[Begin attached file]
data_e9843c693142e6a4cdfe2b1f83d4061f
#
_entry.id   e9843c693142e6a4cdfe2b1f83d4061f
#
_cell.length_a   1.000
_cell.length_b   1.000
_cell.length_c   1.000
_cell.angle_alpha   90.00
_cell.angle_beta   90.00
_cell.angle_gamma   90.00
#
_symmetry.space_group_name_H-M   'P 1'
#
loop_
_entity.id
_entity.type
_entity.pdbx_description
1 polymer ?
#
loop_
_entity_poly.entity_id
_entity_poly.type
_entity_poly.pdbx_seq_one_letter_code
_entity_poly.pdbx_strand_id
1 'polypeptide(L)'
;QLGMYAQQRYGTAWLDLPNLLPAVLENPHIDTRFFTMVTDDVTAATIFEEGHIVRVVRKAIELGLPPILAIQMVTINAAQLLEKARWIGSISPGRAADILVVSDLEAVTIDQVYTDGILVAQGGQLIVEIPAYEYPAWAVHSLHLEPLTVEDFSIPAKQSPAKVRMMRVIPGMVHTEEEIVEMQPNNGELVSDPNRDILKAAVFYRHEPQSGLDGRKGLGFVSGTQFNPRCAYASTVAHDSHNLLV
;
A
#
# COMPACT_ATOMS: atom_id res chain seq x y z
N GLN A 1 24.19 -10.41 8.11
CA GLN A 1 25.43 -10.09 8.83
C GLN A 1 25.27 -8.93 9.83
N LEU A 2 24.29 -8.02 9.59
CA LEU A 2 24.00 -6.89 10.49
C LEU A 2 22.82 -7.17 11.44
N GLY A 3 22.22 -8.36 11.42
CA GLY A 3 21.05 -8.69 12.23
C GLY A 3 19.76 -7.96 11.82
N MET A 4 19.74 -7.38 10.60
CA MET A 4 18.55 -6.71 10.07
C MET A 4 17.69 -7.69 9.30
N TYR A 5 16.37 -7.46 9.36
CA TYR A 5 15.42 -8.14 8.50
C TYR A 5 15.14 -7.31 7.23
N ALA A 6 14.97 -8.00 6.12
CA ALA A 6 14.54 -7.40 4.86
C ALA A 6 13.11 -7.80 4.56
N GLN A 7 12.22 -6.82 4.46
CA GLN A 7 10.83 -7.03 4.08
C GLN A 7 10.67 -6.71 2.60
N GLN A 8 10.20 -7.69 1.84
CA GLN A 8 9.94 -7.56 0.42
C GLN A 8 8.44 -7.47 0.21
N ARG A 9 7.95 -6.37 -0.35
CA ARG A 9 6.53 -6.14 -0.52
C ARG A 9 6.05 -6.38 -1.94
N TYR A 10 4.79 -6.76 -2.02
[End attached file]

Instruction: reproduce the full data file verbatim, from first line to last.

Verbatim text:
data_e9843c693142e6a4cdfe2b1f83d4061f
#
_entry.id   e9843c693142e6a4cdfe2b1f83d4061f
#
_cell.length_a   1.000
_cell.length_b   1.000
_cell.length_c   1.000
_cell.angle_alpha   90.00
_cell.angle_beta   90.00
_cell.angle_gamma   90.00
#
_symmetry.space_group_name_H-M   'P 1'
#
loop_
_entity.id
_entity.type
_entity.pdbx_description
1 polymer ?
#
loop_
_entity_poly.entity_id
_entity_poly.type
_entity_poly.pdbx_seq_one_letter_code
_entity_poly.pdbx_strand_id
1 'polypeptide(L)'
;QLGMYAQQRYGTAWLDLPNLLPAVLENPHIDTRFFTMVTDDVTAATIFEEGHIVRVVRKAIELGLPPILAIQMVTINAAQLLEKARWIGSISPGRAADILVVSDLEAVTIDQVYTDGILVAQGGQLIVEIPAYEYPAWAVHSLHLEPLTVEDFSIPAKQSPAKVRMMRVIPGMVHTEEEIVEMQPNNGELVSDPNRDILKAAVFYRHEPQSGLDGRKGLGFVSGTQFNPRCAYASTVAHDSHNLLV
;
A
#
# COMPACT_ATOMS: atom_id res chain seq x y z
N GLN A 1 24.19 -10.41 8.11
CA GLN A 1 25.43 -10.09 8.83
C GLN A 1 25.27 -8.93 9.83
N LEU A 2 24.29 -8.02 9.59
CA LEU A 2 24.00 -6.89 10.49
C LEU A 2 22.82 -7.17 11.44
N GLY A 3 22.22 -8.36 11.42
CA GLY A 3 21.05 -8.69 12.23
C GLY A 3 19.76 -7.96 11.82
N MET A 4 19.74 -7.38 10.60
CA MET A 4 18.55 -6.71 10.07
C MET A 4 17.69 -7.69 9.30
N TYR A 5 16.37 -7.46 9.36
CA TYR A 5 15.42 -8.14 8.50
C TYR A 5 15.14 -7.31 7.23
N ALA A 6 14.97 -8.00 6.12
CA ALA A 6 14.54 -7.40 4.86
C ALA A 6 13.11 -7.80 4.56
N GLN A 7 12.22 -6.82 4.46
CA GLN A 7 10.83 -7.03 4.08
C GLN A 7 10.67 -6.71 2.60
N GLN A 8 10.20 -7.69 1.84
CA GLN A 8 9.94 -7.56 0.42
C GLN A 8 8.44 -7.47 0.21
N ARG A 9 7.95 -6.37 -0.35
CA ARG A 9 6.53 -6.14 -0.52
C ARG A 9 6.05 -6.38 -1.94
N TYR A 10 4.79 -6.76 -2.02